Has a doctor recently told you “It’s a seborrheic keratosis” and you’re still scared it’s a melanoma?
Here’s what you should do.
A melanoma can sometimes be mistaken for a seborrheic keratosis which is a benign skin barnacle.
“There are MANY pigmented skin lesions and many can look alike,” says Jennifer Gordon, MD, who is board certified by the American Board of Dermatology; she practices at Westlake Dermatology located in Austin, Texas.
“These include moles, freckles, seborrheic keratoses, dermatofibromas, basal cell and squamous cell carcinomas, melanomas and many others,” continues Dr. Gordon.
Melanoma vs. Seborrheic Keratosis
“When these lesions are ‘text book,’ they can be fairly easily deciphered by the trained eye of a dermatologist; however, as we know, skin lesions don’t always read the textbook,” explains Dr. Gordon.
“True pigment can occur in many of these lesions, but also some of these lesions grow with a brown discoloration and thickening, which can make detection of underlying pigment in the actual skin difficult.”
How does a melanoma get past a dermatologist’s trained eye to recognize the distinctive pigment network of a melanoma?
And to this question of mine, Dr. Gordon replies, “There is no ‘distinctive pigment network’ of a melanoma. There are many red flags that a pigmented lesion might be a melanoma or atypical, but there is no perfect formula.
“Blue/white veil [under magnification], peripheral globules, expansion of pigment network, inverse pigment network, etc., have all been studied and shown to be worrisome for melanoma, but there are melanomas that have no pigment.
“There are multiple types of melanoma that grow in different patterns as well, and often can look like thick, vascular lesions or seborrheic keratoses.
“SKs often are thicker with no distinct pigment network and crypts. Again however, these lesions can be flat, have an apparent pigment network and become inflamed.”
How easy can a doctor mistake a melanoma for a seborrheic keratosis after viewing it through a handheld lens (dermatoscope)?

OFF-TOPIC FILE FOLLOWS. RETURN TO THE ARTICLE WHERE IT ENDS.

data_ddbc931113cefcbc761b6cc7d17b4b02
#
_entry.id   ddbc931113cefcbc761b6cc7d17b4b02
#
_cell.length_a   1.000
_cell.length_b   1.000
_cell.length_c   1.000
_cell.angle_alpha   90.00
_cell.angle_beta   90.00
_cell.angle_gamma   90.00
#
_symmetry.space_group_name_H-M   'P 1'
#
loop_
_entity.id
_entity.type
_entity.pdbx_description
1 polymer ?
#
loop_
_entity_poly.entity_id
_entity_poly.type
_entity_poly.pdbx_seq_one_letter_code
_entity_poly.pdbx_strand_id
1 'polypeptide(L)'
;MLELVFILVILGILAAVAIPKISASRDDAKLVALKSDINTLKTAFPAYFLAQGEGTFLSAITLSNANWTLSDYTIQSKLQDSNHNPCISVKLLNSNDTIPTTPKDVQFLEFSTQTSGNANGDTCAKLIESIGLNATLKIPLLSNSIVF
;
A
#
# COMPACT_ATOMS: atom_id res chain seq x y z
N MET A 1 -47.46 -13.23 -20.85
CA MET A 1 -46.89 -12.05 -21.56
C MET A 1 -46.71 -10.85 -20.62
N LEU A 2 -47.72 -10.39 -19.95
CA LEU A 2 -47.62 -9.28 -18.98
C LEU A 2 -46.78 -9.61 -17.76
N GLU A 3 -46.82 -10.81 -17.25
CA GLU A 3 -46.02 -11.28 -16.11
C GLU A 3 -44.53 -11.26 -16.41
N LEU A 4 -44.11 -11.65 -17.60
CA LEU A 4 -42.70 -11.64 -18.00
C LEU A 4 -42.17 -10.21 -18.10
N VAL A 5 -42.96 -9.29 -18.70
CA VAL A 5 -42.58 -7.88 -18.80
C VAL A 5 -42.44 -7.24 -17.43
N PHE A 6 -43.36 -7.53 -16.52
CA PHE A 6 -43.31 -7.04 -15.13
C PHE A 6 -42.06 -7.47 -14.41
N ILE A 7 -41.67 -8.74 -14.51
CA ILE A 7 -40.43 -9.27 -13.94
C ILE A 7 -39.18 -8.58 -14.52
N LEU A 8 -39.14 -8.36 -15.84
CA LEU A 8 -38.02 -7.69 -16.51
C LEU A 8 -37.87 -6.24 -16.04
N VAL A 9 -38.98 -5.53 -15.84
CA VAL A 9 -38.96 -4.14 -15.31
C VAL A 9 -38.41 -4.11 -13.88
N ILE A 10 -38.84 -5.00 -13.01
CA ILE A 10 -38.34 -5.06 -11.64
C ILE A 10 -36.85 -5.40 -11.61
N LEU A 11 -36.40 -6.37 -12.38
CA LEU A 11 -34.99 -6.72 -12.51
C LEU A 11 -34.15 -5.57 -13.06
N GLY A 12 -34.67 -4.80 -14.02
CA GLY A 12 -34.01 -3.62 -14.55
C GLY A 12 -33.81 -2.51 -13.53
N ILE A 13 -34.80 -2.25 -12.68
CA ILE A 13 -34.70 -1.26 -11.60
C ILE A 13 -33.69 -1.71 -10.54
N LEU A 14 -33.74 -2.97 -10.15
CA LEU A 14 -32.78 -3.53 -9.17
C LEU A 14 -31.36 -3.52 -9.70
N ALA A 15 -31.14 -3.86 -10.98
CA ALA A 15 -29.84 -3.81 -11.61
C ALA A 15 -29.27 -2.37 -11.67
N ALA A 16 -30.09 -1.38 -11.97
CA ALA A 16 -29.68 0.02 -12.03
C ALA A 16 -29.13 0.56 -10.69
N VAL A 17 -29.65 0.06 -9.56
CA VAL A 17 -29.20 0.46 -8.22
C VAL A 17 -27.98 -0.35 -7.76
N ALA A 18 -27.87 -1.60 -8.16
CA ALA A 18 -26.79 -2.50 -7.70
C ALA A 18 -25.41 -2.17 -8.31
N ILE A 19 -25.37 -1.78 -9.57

Dr. Gordon explains, “Dermatoscopes polarize light and magnify, making it easier for us to see the intricacies of lesions, but it does not have a ‘melanoma’ light that pops up when we see one.
“All it does is give us more information about what the lesion looks like, and as we gain more research about different features that distinguish malignant lesions from benign lesions, we can continue to use these to help us decide whether to biopsy.
“However, a good rule of thumb is that the dermatoscope should never talk you out of taking a biopsy, but if you see something abnormal that you could not see with the naked eye, it is then useful to help push you towards taking a biopsy.
“Again, although there are a few features that are either reassuring or worrisome, many lesions contain both types of features.”
Best way, short of biopsy, to indicate possibility of seborrheic keratosis vs. melanoma?
“Another very important thing to remember is that we are seeing a snapshot of your skin lesions,” says Dr. Gordon.
“Change and evolution of lesions is an extremely important factor in malignancy, so monitoring and watching for change is another important job for both you and your dermatologist.”
A seborrheic keratosis can change or evolve, just like melanoma does. However, an SK’s changes can be rapid, noticeable by the naked eye from day to day. Melanoma changes much more slowly.
Thus, that weird “mole” that looks different on Thursday than it did Monday is very unlikely to be a melanoma—though by sheer coincidence, a melanoma can start growing within a seborrheic keratosis!
But this is pure coincidence; a seborrheic keratosis cannot cause cancer or turn into cancer.
Should a patient insist on a biopsy simply by hearing, “It’s a seborrheic keratosis”?
“We see hundreds of skin lesions a day and use patterns to help decide what we believe is worrisome or not,” says Dr. Gordon.
“This is our job and most of us are good at it. However, to Err is Human and there will be mistakes.
“If a patient is truly worried about a lesion, then biopsy it! If they think it is changing, biopsy it!
“I don’t condone sampling every pigmented lesion but if there is an ugly duckling or one a patient has been worried about, then let both of you sleep that night by putting it in a jar.”
So is the image above a melanoma or a seborrheic keratosis? It is a seborrheic keratosis — but note how similar it looks to the image of the melanoma!